Genre: Action Developer: Sunsoft Publisher: Sunsoft Players: 1 Released: 1991
Of all the possible film adventures of the Caped Crusader on which to base a video game, the 1989 movie is definitely the best. The NES got an incredible release, so naturally I was elated when the Genesis got its version, for if the first game was great, then surely the 16-bit entry would be even better. Ironically, my elation was quickly tainted by several factors over which poor Batman had no control.
The first thing that led Batman: The Video Game was the fascist licensing contract to which all of Nintendo’s third party developers were bound. I swear, it wouldn’t surprise me if each company executive was required to sign their agreement in blood. While the U.S. courts took their sweet time to resolve the issue, Batman waited in gaming limbo. Eventually, when it looked like the courts would decide against Nintendo, the gaming giant opted to allow companies to release their games on other consoles. The only problem was that Batman arrived almost two years too late, and by then almost all of its hype had dissipated like so much smoke.
Upon its late release, gamers were still eager to try it out. There was, after all, a dearth of Batman titles on the Genesis (can you believe that was ever the case?), and the Dark Knight has ever been a fan favorite. It was quickly evident that the game, though suffering from several flaws, was still a lot of fun to play.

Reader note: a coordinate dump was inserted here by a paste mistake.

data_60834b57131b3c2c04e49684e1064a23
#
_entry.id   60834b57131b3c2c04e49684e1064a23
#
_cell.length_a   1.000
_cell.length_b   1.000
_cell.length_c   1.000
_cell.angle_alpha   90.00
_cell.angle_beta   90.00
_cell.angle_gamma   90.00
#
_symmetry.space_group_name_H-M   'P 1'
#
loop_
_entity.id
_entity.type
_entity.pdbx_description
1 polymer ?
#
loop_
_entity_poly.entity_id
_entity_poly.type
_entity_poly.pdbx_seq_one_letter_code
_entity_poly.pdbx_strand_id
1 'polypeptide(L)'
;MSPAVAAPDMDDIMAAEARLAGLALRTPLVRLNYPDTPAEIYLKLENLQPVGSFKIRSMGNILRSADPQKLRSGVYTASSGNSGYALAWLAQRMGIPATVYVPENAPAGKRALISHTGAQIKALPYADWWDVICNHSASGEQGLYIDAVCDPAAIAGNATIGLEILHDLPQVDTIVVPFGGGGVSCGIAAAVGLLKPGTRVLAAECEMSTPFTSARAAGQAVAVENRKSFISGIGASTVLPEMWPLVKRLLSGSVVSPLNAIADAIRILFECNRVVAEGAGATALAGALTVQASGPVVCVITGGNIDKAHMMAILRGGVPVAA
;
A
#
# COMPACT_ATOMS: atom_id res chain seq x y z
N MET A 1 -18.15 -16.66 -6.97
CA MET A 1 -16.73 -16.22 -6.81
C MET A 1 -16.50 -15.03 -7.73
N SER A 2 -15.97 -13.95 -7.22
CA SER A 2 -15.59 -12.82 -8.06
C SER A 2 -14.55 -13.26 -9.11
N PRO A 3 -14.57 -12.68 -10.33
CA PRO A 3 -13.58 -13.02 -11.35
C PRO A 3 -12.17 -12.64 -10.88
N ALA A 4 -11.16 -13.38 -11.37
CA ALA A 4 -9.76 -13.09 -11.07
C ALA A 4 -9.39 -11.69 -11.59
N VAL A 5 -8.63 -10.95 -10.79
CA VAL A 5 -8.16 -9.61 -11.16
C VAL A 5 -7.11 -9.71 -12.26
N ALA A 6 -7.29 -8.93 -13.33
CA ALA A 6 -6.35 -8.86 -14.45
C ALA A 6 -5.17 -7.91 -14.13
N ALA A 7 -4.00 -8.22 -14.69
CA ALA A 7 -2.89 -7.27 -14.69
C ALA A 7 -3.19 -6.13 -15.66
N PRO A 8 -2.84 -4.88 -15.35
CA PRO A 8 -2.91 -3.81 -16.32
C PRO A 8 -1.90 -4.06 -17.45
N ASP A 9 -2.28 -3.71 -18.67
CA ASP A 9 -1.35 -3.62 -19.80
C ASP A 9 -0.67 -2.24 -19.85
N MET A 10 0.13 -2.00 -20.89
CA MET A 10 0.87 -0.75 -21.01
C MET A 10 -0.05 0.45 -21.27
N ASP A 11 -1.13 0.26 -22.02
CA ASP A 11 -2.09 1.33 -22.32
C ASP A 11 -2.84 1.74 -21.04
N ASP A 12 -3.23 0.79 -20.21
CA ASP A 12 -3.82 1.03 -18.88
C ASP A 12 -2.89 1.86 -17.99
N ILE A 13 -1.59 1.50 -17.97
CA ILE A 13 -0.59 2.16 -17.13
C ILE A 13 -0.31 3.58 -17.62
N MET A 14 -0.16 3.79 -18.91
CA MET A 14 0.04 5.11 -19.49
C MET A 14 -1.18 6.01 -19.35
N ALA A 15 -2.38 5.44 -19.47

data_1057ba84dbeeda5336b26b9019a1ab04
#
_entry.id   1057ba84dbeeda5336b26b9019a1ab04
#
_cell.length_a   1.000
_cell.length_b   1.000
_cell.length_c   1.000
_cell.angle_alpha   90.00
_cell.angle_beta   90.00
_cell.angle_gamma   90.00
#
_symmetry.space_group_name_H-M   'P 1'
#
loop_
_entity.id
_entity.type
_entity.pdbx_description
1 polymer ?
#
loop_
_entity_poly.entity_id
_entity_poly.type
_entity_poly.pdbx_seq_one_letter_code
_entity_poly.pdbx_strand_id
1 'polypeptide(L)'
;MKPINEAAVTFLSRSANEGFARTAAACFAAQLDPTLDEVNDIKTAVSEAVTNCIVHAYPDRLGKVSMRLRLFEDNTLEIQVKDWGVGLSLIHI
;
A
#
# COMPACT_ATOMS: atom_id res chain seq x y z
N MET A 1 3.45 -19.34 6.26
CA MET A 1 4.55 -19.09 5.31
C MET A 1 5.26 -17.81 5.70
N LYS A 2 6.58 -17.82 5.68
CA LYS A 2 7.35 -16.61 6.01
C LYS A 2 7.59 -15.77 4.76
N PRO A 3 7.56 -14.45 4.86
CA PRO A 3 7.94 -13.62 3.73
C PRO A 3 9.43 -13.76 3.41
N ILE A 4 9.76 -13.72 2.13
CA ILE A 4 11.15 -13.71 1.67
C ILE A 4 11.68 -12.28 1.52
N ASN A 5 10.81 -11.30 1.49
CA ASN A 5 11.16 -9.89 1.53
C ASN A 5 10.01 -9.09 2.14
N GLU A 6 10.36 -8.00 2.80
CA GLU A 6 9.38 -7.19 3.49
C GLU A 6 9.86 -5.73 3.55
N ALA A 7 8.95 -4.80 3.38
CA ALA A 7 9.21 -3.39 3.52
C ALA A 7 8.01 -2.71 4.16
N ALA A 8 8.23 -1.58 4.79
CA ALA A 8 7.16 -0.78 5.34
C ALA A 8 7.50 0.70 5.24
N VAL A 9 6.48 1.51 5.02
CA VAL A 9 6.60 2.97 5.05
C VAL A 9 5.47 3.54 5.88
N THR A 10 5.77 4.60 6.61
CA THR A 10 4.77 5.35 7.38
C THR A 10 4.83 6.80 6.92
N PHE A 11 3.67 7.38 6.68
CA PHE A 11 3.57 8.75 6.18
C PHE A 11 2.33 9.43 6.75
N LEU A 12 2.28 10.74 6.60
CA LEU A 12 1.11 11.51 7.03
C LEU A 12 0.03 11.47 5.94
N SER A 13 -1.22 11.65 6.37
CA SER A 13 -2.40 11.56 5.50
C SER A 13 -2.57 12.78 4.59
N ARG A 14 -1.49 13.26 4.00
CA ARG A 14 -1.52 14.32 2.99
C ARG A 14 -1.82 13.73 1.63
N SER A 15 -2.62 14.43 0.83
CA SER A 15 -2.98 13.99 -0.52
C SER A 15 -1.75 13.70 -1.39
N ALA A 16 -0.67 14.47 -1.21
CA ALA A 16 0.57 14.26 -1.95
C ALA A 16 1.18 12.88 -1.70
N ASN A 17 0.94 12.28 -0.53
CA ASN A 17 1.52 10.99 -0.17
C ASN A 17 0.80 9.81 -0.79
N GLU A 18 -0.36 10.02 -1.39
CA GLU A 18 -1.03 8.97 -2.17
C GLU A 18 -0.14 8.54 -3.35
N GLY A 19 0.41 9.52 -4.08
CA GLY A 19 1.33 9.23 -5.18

Yeah, I liked Batman. It was too short, had some occasionally cheap A.I., and the bosses were dumb as bricks. Can you believe it’s still one of the better titles out there featuring DC’s famous hero? There was nothing wrong with the presentation, that’s for sure. With colorful, detailed graphics that captured the feel of Tim Burton’s great film, it surely had all the visual impact gamers were expecting from his 16-bit debut. The soundtrack complimented the atmosphere nicely, and thankfully steered clear of Prince’s musical contributions. The NES version’s score was better composed, but the pieces here held their own well enough and were very true to the source material.
I think that may be Batman‘s biggest flaw. In its eagerness to cash in on the movie’s success and offer gamer’s the closest thing to it on the Genesis, Sunsoft may have followed the formula a little too closely. For example, the museum level was straight out of the film, but didn’t really translate well to a game. Repetitive and often mundane, it didn’t excite at all. You just basically trudged through it until it was thankfully over.
The same can be said for most of the bosses. Remember that awesome dude with the two swords who came at Batman and was summarily dismissed with a single blow? Well, he’s actually more of a pushover here. Once you met him, he quickly rushed you with both blades ready to slice and dice. What does Batman’s years of training and experience require him to do? Why, the unexpected of course! No villain would ever expect Gotham’s toughest defender to merely stand in one place, jump right over the bad guy, turn and punch. Wash, rinse, repeat. Even the sorry allotment of batarangs the game provided wasn’t really a deterrent against such pathetic opponents.